Originally Published in May 2004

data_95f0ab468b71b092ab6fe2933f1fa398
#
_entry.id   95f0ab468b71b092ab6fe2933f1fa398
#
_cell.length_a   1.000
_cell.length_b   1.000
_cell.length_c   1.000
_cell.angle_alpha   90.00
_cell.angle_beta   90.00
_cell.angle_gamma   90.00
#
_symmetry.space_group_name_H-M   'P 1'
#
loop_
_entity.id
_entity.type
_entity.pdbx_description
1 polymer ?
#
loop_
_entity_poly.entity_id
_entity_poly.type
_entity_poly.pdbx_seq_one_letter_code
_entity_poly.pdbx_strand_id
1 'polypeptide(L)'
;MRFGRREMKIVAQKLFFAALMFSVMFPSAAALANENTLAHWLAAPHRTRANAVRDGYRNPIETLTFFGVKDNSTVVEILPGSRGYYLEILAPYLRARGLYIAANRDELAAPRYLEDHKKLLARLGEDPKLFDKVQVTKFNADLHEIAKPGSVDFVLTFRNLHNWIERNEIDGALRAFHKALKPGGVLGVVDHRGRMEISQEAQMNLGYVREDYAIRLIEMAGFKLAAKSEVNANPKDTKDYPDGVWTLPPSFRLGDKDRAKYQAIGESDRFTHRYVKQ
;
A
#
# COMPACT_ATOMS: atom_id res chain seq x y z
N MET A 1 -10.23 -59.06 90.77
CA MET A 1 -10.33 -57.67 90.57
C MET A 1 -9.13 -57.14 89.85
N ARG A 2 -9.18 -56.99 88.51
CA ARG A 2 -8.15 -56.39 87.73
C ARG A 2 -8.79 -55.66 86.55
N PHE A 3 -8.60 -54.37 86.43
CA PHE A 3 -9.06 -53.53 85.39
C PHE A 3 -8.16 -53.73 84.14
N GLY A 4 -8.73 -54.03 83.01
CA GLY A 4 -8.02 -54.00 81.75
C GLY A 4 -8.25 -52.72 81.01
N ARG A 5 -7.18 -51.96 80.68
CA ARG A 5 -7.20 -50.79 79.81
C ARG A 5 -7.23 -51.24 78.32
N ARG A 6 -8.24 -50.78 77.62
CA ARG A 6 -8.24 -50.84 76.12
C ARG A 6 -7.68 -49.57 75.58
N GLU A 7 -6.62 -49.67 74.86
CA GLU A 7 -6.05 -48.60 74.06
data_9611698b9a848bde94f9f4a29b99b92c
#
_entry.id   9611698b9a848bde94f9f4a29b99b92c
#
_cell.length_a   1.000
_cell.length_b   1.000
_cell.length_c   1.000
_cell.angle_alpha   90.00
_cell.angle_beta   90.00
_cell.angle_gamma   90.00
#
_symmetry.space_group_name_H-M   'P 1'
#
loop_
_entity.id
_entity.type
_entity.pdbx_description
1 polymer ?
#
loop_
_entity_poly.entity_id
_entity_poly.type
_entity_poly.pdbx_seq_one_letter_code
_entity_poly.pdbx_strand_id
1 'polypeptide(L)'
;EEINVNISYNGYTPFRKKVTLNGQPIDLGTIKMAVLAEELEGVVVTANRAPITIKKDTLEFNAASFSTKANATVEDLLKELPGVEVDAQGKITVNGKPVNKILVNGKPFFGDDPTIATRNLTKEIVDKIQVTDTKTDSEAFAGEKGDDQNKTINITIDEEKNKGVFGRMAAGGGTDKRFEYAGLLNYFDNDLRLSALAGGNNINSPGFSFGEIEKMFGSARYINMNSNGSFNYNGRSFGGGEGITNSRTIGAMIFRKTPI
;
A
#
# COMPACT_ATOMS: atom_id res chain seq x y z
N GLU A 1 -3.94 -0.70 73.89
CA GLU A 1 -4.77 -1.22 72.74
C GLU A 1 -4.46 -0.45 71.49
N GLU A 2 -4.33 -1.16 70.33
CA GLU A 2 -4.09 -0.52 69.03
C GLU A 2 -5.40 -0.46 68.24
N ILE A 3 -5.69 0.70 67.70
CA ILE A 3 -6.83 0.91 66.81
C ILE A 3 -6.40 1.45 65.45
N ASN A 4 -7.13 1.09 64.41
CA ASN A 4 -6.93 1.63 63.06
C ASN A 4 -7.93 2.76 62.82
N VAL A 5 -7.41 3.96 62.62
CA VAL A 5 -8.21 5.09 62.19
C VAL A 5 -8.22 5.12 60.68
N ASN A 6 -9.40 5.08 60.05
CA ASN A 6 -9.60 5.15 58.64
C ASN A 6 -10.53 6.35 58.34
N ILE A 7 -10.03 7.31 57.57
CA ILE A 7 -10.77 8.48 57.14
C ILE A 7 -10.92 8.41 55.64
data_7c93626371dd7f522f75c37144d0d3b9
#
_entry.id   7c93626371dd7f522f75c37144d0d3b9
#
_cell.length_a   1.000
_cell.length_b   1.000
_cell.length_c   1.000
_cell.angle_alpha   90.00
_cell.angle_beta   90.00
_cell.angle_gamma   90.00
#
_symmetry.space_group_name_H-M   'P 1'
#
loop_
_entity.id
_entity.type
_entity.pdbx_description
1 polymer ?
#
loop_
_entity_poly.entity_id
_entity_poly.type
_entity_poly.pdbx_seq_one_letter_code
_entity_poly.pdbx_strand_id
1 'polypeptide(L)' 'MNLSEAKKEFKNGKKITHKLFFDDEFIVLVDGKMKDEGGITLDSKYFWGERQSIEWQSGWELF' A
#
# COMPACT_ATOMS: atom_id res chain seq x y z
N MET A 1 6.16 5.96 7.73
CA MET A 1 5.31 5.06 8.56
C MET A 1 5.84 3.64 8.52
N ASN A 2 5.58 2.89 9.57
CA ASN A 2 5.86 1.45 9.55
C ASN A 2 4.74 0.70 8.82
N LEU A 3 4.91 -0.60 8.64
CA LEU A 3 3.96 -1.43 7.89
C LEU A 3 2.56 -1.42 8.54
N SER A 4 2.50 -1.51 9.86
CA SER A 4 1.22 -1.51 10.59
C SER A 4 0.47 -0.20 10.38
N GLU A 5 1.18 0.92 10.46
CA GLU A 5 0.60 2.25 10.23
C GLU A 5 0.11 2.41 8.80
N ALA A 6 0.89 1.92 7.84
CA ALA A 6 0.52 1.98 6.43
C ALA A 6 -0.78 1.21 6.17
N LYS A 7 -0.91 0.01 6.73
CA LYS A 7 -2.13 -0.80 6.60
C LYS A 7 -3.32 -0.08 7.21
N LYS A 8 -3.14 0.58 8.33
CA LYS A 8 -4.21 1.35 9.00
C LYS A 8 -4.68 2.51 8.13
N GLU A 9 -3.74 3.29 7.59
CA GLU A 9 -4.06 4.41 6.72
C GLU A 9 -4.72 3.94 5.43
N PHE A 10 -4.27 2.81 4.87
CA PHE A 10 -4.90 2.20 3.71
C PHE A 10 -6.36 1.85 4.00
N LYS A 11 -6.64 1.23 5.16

Iris is an enigma from its first inhalation. Broken into three lengthy sections, Auckland-based Rosy Parlane plays guitar, piano and other digital entities to craft something from another cosmos. The dreamy electronic drone has the chill of a church organ with variable weights and scales. Shadowy layers wander through a torrent of tiny electronic branches chafing the peripheral tunnel of sound. Cool tones emerge, crispy, like ice melting away to leave a vague hiss and diminishing, translucent debris. Part two opens like a cautious winter day, the title Iris seemingly informing the choreography of its snaking tonalities. Its use of field recordings throughout is like some type of reference (memory) chip reading information faster than Evelyn Wood. It’s a sheer rapturous ambient coast, with distant squirming as if characters were repeatedly dropping silverware and ceramic saucers on marble-topped tables in a high-ceilinged café, heightening the sur-reality of memory, over and over again. The atmospheric light produced becomes open, free, and lush. In the last segment of the trilogy, dusk falls and the room darkens, bringing a peculiar sense of dread / repose / change. Maybe a reflection of the short life cycle of the luminous blue flower (or deep visionary inner eye) of the album title. Depending on the space you play this in it could have a hushed, background quality (your own lil’ secret) or become an all-encompassing surround-sound drone mutating all other ambient noise. The nearer we come to the conclusion, the more ominous things become, until the final few minutes when the 0s and 1s seem to be edited into something akin to a waterfall breaking up into smaller bodies of water, broadening, spread with sparseness. Iris polarizes its sound the way acupuncture can completely reallocate the axis of your reflexes.